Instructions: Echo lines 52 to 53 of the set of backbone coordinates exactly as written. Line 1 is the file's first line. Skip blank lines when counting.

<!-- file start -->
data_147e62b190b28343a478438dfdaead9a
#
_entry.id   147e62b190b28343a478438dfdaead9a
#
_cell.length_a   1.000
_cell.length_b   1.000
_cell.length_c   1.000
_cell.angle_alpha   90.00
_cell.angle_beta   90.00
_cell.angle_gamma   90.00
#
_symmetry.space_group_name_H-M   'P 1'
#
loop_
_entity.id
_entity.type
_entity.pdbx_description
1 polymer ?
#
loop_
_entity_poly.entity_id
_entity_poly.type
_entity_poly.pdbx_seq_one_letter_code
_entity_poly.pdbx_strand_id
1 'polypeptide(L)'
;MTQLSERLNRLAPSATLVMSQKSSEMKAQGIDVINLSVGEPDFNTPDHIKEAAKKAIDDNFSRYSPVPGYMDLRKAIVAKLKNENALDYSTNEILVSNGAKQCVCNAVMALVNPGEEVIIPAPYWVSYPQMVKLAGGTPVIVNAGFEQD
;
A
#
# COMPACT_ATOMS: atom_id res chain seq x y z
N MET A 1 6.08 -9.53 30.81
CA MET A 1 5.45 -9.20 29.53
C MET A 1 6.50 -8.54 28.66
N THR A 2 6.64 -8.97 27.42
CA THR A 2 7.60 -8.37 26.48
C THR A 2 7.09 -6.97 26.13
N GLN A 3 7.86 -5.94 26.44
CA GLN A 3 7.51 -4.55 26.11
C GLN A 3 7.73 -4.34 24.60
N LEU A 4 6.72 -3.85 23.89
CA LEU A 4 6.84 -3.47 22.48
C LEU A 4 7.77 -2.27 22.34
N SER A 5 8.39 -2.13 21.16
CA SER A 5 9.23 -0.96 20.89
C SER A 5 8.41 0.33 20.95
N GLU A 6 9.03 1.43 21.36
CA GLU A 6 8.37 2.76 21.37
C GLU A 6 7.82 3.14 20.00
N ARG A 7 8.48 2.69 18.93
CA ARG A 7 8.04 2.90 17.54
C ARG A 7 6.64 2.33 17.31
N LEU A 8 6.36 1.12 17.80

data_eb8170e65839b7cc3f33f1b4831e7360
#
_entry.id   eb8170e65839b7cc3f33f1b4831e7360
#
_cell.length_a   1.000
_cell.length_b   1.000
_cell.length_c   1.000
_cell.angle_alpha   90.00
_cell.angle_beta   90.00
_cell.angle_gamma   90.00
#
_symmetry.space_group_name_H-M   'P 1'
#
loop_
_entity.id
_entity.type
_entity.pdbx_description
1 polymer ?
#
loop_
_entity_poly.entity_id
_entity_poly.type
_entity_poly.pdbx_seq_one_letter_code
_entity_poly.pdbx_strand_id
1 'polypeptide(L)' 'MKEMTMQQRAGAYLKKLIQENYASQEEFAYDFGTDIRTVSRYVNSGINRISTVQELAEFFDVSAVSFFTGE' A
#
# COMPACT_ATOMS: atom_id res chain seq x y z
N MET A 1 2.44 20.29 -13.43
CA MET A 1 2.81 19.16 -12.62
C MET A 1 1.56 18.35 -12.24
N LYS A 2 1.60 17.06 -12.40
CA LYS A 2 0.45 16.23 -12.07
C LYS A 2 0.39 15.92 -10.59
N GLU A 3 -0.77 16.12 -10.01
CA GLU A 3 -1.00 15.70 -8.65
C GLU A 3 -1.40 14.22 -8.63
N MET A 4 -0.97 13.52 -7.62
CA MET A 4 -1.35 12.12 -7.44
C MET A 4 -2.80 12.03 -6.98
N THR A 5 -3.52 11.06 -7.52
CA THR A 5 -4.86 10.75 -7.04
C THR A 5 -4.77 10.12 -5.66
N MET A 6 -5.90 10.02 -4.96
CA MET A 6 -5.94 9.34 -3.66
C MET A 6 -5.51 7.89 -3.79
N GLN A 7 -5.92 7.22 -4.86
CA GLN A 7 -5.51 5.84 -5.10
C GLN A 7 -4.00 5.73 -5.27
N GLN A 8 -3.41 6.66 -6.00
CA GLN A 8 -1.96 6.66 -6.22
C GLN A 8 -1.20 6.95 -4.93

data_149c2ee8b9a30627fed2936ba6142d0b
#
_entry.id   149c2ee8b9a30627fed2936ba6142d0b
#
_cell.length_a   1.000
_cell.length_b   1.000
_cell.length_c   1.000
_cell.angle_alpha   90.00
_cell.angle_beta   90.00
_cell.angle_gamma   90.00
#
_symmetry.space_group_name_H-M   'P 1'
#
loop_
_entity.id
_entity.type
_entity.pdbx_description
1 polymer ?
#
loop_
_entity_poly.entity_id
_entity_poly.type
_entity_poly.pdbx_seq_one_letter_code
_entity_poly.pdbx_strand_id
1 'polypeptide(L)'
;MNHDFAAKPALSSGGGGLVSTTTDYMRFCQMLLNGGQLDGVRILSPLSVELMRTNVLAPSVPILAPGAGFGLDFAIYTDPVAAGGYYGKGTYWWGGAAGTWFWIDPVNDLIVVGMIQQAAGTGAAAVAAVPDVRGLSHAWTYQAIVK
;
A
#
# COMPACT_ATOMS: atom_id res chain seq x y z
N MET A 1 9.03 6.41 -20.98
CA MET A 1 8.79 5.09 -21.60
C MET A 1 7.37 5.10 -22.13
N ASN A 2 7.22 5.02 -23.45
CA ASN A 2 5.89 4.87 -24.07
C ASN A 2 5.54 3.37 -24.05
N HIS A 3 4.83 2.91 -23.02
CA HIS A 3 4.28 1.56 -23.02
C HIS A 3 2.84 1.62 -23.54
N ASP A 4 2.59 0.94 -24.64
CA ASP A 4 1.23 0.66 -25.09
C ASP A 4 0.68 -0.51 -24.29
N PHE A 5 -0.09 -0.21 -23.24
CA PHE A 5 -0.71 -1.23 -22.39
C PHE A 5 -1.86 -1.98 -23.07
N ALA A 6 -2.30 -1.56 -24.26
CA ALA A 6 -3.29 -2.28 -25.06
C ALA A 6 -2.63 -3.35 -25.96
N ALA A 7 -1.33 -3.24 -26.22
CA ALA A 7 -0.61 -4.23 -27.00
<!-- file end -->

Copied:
N LEU A 8 6.36 1.12 17.80

data_eb8170e65839b7cc3f33f1b4831e7360